by THE SOFIA GLOBE STAFF
Ahmed Dogan’s valedictory speech as leader of the Movement for Rights and Freedoms instantly became international news when a man pointed a weapon at him, producing the most dramatic event at a Bulgarian political gathering in many years – but conspiracy theorists are underlining that the event was dramatic precisely because, they allege, it was staged.
Initially reported as an assassination attempt, official statements on January 20 2013, the day after the incident, said that not only was the small-calibre air pistol incapable of having killed Dogan, but his assailant, Oktai Enimehmedov, had no intention of killing.
Online, people commenting beneath news stories reporting police as saying that the pistol had no magazine but contained three rounds greeted this statement with derision, asking how the rounds – of which two were said to be percussion – could have stayed in the weapon without a magazine in place.
Detractors of Dogan, who went down in a brief scuffle with Enimehmedov during the incident, posted mocked-up photographs online on Dogan receiving an Oscar for the performance.
Conspiracy theories aside, questions were raised immediately after the attack about security arrangements. Some of those at the conference said that they had been able to pass into the conference hall at Sofia’s National Palace of Culture without being asked to go through metal detectors or otherwise be checked.
Police, the Interior Minister and Prime Minister all faced questions about the role of police and the national security service. The response was that the organisers of the conference had made their own security arrangements, which did not involve police being inside the hall.
Media reports quoted Prime Minister Boiko Borissov as saying that practice at Bulgarian political events was not to have police inside conference halls, so as to forestall the impression that such events were taking place under police control.
As to the slow reaction of security, Borissov – earlier in his career, a bodyguard and owner of a security company – said that when politicians wanted to be close to the people and security were kept at distance, it was inevitable that reactions would slow, and that experience showed that over-hasty reactions could result in innocent people being killed.
Meanwhile, a Facebook page was set up calling for prosecution for assault of a number of people at the conference who leapt on to the stage and punched and kicked Enimehmedov as he lay on the ground after the pistol-pointing incident. Within a few hours, people signing up to the page meant that the petition for those who assaulted Enimehmedov had several thousand supporters. Prime Minister Borissov told reporters that he had been “disgusted” by the beating of Enimehmedov.
Enimehmedov is said to have told Interior Ministry psychologists during a lengthy interrogation that he had acted alone.
Official and media reports after the incident portrayed him as having previously been involved with the illegal drug trade and being unstable as a result of family problems. Depicting the 25-year-old as a “lone nut” is, of course, precisely the kind of thing likely to get conspiracy theorists rushing to their keyboards – but officials have insisted that he had said that he was acting alone.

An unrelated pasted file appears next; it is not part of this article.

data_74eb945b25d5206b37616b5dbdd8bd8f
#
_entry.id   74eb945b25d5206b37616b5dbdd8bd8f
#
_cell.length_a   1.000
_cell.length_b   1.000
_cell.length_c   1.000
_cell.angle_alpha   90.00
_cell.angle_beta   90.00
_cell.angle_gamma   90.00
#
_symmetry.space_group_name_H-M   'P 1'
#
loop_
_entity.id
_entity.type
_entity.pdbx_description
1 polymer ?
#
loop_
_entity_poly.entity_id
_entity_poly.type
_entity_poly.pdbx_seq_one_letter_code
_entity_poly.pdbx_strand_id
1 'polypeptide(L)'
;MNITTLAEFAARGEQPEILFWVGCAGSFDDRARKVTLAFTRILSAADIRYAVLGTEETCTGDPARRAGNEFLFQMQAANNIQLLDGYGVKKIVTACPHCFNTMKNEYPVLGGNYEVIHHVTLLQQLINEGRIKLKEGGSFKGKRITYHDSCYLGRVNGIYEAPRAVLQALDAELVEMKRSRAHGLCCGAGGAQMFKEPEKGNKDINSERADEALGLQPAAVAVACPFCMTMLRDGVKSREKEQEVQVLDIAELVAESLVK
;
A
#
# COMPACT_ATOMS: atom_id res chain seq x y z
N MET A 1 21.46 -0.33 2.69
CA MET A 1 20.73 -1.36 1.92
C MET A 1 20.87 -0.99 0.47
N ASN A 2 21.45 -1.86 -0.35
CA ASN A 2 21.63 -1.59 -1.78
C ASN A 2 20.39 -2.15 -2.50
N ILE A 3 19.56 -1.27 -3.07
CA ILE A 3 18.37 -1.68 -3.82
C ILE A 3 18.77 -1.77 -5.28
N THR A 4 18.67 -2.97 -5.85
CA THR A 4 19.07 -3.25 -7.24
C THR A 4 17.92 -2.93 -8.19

No cries of the Bulgarian equivalent of “I’m just a patsy”, then, a la Lee Harvey Oswald. Enimehmedov is said to have told interrogators that he wanted to make a statement (in the self-expression sense) with the incident. Something about political input, although any coherent idea of what he meant remains unclear because he is said to be reluctant to speak in detail about his motives. To an extent, if he was just “making a statement”, Enimehmedov comes across as much more of an ink-hurling Marie-Louise Kwiatkowski than a knife-wielding Dimitri Tsafendas.
According to the Interior Ministry, Enimehmedov left behind a note before the incident, indicating that he expected to die and apologising that this meant that he would not complete his studies.
The charges that Enimehmedov were not clear by January 20, as he remained in 72-hour detention. Sofia police chief Valeri Yordanov said that in a case of a few months ago when a man had pointed a similar weapon at Interior Minister Tsvetan Tsvetanov, prosecutors had decided on a charge of hooliganism rather than attempted murder because the air pistol was not capable of killing.
Meanwhile, in the unscientific realm of online forums, one person commenting underneath a story on the Dogan incident on a Bulgarian-language website launched an informal poll, asking readers to click whether they agreed or disagreed that the whole incident had been theatre – producing an ongoing result in which those who clicked to agree vastly outnumbered those who disagreed.
(Main photo: In translation, the text says, ‘a pistol without a magazine for an electorate without a brain’.)